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Allison Campbell

Dr. Susan Caldwell

Readings in 20
-Century Art
March 12, 2013
Portrait of Daniel-Henry Kahnweiler
Pablo Picassos Portrait of Daniel-Henry Kahnweiler, featuring the famous art
dealer, is commonly used as model for analytical cubism. Housed permanently at the Art
Institution of Chicago the painting was completed in Paris in the year 1910. The portrait
is a study in the reduction of detail dissolving into geometric forms.
Straight and angular lines penetrate the monochromatic sepia tones; while the
lines do not completely enclose the space around them, a suggestion of flat planes is seen
throughout the painting. An ambiguous composition is constructed by building forms
from the background up to the foreground, yet areas also recede as lines overlap and
intersect frontal planes. Recognizable check bones, hair and clasped hands give an
accessible form of Kahnweiler for audience members. Picasso uses hard lines and
flattened forms instead of rendering the flesh of the subject in naturalistic or neo-classical
style with color, light, and chiaroscuro in traditional portraiture like Ingres or David.
A new solution to the treatment of space is seen with Kahnweilers features pulled
to the surface of the picture plane. This demystification of portraiture is a direct
influence from Czanne, who treated his subjects in his paintings into objective flat
forms. Kahnweilers exterior form is a disjointed, deconstructed examination of physical
human existence. Picasso may have been exploring the human experience, with infinite
sensations simultaneously taking in new information while recalling memories. The
portrait Kahnweiler, who was Picassos art dealer for a time, may possibly be Picassos
memories of the man as well as his present state while he was painted. Instead of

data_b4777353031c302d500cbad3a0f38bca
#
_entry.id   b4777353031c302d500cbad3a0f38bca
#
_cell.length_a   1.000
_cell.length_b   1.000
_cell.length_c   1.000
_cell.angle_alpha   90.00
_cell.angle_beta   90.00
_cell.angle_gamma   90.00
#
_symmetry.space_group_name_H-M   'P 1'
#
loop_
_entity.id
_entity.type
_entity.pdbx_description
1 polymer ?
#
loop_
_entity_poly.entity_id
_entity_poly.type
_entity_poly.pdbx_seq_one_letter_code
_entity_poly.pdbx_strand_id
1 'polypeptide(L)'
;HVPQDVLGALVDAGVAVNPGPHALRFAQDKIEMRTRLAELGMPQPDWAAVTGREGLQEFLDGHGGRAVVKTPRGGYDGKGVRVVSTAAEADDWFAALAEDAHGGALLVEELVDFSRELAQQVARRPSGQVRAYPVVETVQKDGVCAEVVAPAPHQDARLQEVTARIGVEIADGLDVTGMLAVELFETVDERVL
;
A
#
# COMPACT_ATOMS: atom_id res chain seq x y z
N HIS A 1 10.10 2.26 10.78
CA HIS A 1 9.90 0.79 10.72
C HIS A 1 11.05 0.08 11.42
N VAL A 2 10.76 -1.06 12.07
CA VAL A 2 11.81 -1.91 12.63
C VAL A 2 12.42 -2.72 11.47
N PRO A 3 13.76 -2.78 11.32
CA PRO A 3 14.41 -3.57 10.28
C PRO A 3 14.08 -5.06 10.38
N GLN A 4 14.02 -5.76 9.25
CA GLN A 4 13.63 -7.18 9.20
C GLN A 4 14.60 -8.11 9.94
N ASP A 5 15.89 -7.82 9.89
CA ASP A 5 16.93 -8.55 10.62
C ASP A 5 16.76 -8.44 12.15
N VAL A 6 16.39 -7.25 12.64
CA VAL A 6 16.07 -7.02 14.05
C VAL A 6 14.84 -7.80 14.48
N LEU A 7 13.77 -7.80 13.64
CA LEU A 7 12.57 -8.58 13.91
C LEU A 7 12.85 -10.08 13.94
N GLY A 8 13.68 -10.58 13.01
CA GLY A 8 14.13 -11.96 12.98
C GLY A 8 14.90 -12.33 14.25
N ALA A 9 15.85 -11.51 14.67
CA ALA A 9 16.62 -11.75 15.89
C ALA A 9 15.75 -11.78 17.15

physical representation, the deconstruction of Kahnweiler does not necessary match the
physical resemblance.
Picasso opens his portrait of Kahnwiler up into more than the outside form of
flesh. The dark lines expose the skeleton or scaffolding of Picassos process while also
suggesting a human shape. Instead of using the lines and geometric shapes to decorate
the surface, Picasso finds a way to give a tangible form without using illusionary,
representational techniques such as linear or atmospheric perspective. The intersection of
planes is critical to the visual idea of materiality. Instead of blending different areas
together to structure a solid composition, Picasso intersects geometric shapes and
hardedge lines to break apart the organization of the overall work. Czanne used the
technique of passage to break up the contours that define objects so that surfaces flow
together. Picasso uses this technique to fuse the background and foreground; Kahnweiler
is present throughout the painting taking on more than just a human form.
Picasso does not falter from the fact that a flat canvas is used to capture his
portrait. He said this painting In its original form it looked to me as though it were
about to up in smoke. But when I paint smoke. I want you to be able to drive a nail into
it. So I added more attributesa suggestion of the eyes, the wave of the hair, an ear lobe,
the clasped handsso now you [drive a nail into it]
. This creates a tension allowing
the viewer to complete the work by simultaneously breaking the composition down and
finding relationships between the formal elements. The strokes of paint capture the
passivity and wetness of oil, and the luminosity of skin is captured without using the
color pink.
Many critics who wrote on cubism, including Kahweiler, felt that many audience
members could not understand cubism without teaching themselves how to look at the
new style. Kahnweiler felt that viewers imaginations would take over. He felt that
viewers would have to be taught that a higher importance on the deconstruction of natural
forms could give a suggestion of their original state. This suggestion is an important
bridge between the painter and the viewer. His canvas of Kahnweiler portrays a moldable
subject matter in multiply layers. Picassos analytic cubist style is an exploration of a
suggestion for the brain to complete an object for the eye.

Taking from label text from Art Institute of Chicago exhibition Picasso and